New Zealand mining disaster

Disaster site: The Pike River Coal Mine in Atarau, New Zealand

From Associated Press:

New Zealand mine explosion leaves 30 missing

• Blast at Pike River coal mine near Atarau on the South Island
• Up to 35 workers underground at time of explosion

Friday 19 November 2010 07.35 GMT

An explosion ripped through a coal mine in New Zealand today leaving around 30 workers unaccounted for, police and media reports said.

Emergency services were at the Pike River coal processing plant near the town of Atarau on the west coast of the South Island after reports of an explosion, police said in a statement.

Local mayor Tony Kokshoorn told New Zealand national radio that around 30 people at the mine were unaccounted for.

“It’s not good news at all,” Kokshoorn said. “We don’t know at what depth the explosion is but there’s certainly a big explosion. With a bit of luck, things might be OK. But there’s 25 to 30 miners unaccounted for.”

St John Ambulance service said two rescue helicopters and 10 ambulances were heading for the mine.

The mine’s management said up to 35 workers were underground when the explosion occurred, and that “two miners had come to the surface and spoken with them, saying that they had lost communication with the other miners”, local media reported.

The mine reaches 1.4 miles (2.3km) underground and produces high grade coal for export that is used primarily in steel production.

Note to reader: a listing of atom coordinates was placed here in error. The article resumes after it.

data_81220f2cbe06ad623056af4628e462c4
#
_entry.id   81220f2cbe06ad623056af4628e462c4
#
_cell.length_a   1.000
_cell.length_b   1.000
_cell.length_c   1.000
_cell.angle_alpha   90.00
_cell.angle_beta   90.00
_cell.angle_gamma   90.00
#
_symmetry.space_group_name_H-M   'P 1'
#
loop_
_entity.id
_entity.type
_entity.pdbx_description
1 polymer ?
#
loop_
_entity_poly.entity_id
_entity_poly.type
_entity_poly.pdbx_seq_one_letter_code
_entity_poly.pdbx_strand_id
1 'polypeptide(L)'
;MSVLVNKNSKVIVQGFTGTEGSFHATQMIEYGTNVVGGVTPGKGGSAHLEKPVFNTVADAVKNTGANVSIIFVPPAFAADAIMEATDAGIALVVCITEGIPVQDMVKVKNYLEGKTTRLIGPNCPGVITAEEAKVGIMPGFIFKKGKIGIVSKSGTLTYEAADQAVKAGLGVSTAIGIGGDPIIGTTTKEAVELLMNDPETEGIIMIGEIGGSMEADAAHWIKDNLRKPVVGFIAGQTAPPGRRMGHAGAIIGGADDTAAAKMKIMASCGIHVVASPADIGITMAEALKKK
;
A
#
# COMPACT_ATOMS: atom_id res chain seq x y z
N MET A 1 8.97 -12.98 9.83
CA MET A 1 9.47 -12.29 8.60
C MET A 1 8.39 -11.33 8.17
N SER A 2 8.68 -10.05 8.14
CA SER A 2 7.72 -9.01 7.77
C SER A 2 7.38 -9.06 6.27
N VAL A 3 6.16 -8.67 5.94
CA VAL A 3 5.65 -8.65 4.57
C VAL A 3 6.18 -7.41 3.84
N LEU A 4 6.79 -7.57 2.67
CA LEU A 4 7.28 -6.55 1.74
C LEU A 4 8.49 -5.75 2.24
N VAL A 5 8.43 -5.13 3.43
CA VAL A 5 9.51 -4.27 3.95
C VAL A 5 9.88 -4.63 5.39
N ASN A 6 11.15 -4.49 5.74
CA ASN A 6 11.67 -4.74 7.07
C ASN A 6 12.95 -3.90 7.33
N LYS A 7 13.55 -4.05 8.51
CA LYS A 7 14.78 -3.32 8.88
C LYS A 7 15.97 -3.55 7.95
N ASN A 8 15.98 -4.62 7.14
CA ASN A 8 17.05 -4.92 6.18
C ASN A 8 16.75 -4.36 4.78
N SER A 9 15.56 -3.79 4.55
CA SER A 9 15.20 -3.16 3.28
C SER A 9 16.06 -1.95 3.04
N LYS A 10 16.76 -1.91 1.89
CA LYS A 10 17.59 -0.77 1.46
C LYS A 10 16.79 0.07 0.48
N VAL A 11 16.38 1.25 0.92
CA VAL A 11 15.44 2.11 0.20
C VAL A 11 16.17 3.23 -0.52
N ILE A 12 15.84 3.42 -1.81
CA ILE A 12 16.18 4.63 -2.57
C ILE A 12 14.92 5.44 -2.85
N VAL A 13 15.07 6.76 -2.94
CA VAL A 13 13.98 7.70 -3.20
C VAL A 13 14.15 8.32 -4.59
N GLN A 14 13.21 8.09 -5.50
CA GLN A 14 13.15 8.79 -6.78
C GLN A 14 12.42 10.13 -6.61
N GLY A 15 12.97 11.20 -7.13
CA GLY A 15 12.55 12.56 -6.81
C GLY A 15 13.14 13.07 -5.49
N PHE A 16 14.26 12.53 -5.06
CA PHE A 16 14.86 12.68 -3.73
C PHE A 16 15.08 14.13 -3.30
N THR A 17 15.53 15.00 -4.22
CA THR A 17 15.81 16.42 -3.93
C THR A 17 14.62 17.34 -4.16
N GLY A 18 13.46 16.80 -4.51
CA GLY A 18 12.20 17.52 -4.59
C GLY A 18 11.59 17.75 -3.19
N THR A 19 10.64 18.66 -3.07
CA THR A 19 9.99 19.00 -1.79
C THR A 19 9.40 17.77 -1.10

Pike River has been operating since 2008, mining a seam that holds the largest-known deposit of hard coking coal in New Zealand, with 58.5m tonnes of coal in-ground, according to its website.

So far, that website has no news at all about the disaster; just self-aggrandizement.

Pike River says its coal preparation plant at the site is the largest and most modern in New Zealand and processes up to 1.5m tonnes a year of raw coal.

The mine is not far from the site of one of New Zealand’s worst mining disasters, an underground explosion in the state-owned Strongman Mine on 19 January, 1967, that killed 19 workers.

That was not really the worst New Zealand disaster, according to the New Zealand Herald:

Brunner, March 1896: Incorrect blasting set off a gas explosion – probably methane – killing 65 men.

According to Wikipedia on Pike River:

Opponents of the mine have strongly criticised the permit, noting that the coal is not intended for domestic use but simply a commercial operation, and thus should not have been allowed to go forward in a sensitive location. Forest & Bird also criticised the fact that the Minister of Conservation chose to ignore the report from the Department of Conservation stating that the mine would be damaging to the local environment. Greenpeace has also criticised the project for furthering the use of fossil fuels instead of developing sustainable alternatives.

By 3 News staff / NZPA:

8:10PM: One of those who escaped the mine was discovered by an electrician sent in to investigate a reported power outage. Three others followed the pair that emerged earlier, bringing the total who have survived to at least five.

See also here. And here. And here.

Twenty-nine miners remained trapped in a New Zealand mine on Sunday with rescue efforts hampered by explosive gases: here.

Gold mining disaster in Suriname: here.

Two workers were killed and two others injured in an explosion and fire at a West Virginia chemical plant Thursday afternoon: here.

1 thought on “New Zealand mining disaster

  1. Chemical plant blast kills two

    UNITED STATES: Two brothers were killed on Thursday in an explosion at a chemical plant in New Cumberland, West Virginia.

    The blast at the AL Solutions plant, the third fatal explosion there in the last 15 years, claimed employees Jeffery and James Fish. Steven Swain and contractor Dave Williams were taken to hospital with severe burns.


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